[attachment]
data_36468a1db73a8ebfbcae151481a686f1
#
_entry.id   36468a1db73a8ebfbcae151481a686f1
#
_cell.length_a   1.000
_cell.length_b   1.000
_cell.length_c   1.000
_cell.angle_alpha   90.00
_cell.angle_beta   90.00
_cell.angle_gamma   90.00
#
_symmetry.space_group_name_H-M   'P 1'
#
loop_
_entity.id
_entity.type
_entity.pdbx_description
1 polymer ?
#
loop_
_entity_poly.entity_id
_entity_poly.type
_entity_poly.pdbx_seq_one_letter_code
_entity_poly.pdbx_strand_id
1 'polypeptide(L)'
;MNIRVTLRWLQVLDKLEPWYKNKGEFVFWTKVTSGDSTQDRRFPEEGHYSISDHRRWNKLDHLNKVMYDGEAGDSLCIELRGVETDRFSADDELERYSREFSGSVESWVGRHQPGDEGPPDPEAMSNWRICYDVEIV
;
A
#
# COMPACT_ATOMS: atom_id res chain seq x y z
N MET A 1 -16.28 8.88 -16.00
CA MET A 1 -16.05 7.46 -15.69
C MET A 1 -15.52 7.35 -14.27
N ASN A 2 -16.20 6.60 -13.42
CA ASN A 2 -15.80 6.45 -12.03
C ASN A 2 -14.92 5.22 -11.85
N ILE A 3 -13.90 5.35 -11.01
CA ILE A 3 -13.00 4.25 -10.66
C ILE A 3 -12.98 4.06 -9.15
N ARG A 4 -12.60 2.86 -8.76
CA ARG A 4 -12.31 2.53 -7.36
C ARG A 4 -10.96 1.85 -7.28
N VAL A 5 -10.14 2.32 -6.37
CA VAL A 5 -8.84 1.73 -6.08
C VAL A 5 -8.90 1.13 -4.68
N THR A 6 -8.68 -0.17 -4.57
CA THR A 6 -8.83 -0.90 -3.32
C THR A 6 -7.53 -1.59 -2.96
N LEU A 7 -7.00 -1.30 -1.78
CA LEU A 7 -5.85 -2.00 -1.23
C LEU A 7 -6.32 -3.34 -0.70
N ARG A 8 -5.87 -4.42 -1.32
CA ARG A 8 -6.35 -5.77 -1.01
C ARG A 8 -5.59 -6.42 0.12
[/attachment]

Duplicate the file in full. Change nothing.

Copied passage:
data_36468a1db73a8ebfbcae151481a686f1
#
_entry.id   36468a1db73a8ebfbcae151481a686f1
#
_cell.length_a   1.000
_cell.length_b   1.000
_cell.length_c   1.000
_cell.angle_alpha   90.00
_cell.angle_beta   90.00
_cell.angle_gamma   90.00
#
_symmetry.space_group_name_H-M   'P 1'
#
loop_
_entity.id
_entity.type
_entity.pdbx_description
1 polymer ?
#
loop_
_entity_poly.entity_id
_entity_poly.type
_entity_poly.pdbx_seq_one_letter_code
_entity_poly.pdbx_strand_id
1 'polypeptide(L)'
;MNIRVTLRWLQVLDKLEPWYKNKGEFVFWTKVTSGDSTQDRRFPEEGHYSISDHRRWNKLDHLNKVMYDGEAGDSLCIELRGVETDRFSADDELERYSREFSGSVESWVGRHQPGDEGPPDPEAMSNWRICYDVEIV
;
A
#
# COMPACT_ATOMS: atom_id res chain seq x y z
N MET A 1 -16.28 8.88 -16.00
CA MET A 1 -16.05 7.46 -15.69
C MET A 1 -15.52 7.35 -14.27
N ASN A 2 -16.20 6.60 -13.42
CA ASN A 2 -15.80 6.45 -12.03
C ASN A 2 -14.92 5.22 -11.85
N ILE A 3 -13.90 5.35 -11.01
CA ILE A 3 -13.00 4.25 -10.66
C ILE A 3 -12.98 4.06 -9.15
N ARG A 4 -12.60 2.86 -8.76
CA ARG A 4 -12.31 2.53 -7.36
C ARG A 4 -10.96 1.85 -7.28
N VAL A 5 -10.14 2.32 -6.37
CA VAL A 5 -8.84 1.73 -6.08
C VAL A 5 -8.90 1.13 -4.68
N THR A 6 -8.68 -0.17 -4.57
CA THR A 6 -8.83 -0.90 -3.32
C THR A 6 -7.53 -1.59 -2.96
N LEU A 7 -7.00 -1.30 -1.78
CA LEU A 7 -5.85 -2.00 -1.23
C LEU A 7 -6.32 -3.34 -0.70
N ARG A 8 -5.87 -4.42 -1.32
CA ARG A 8 -6.35 -5.77 -1.01
C ARG A 8 -5.59 -6.42 0.12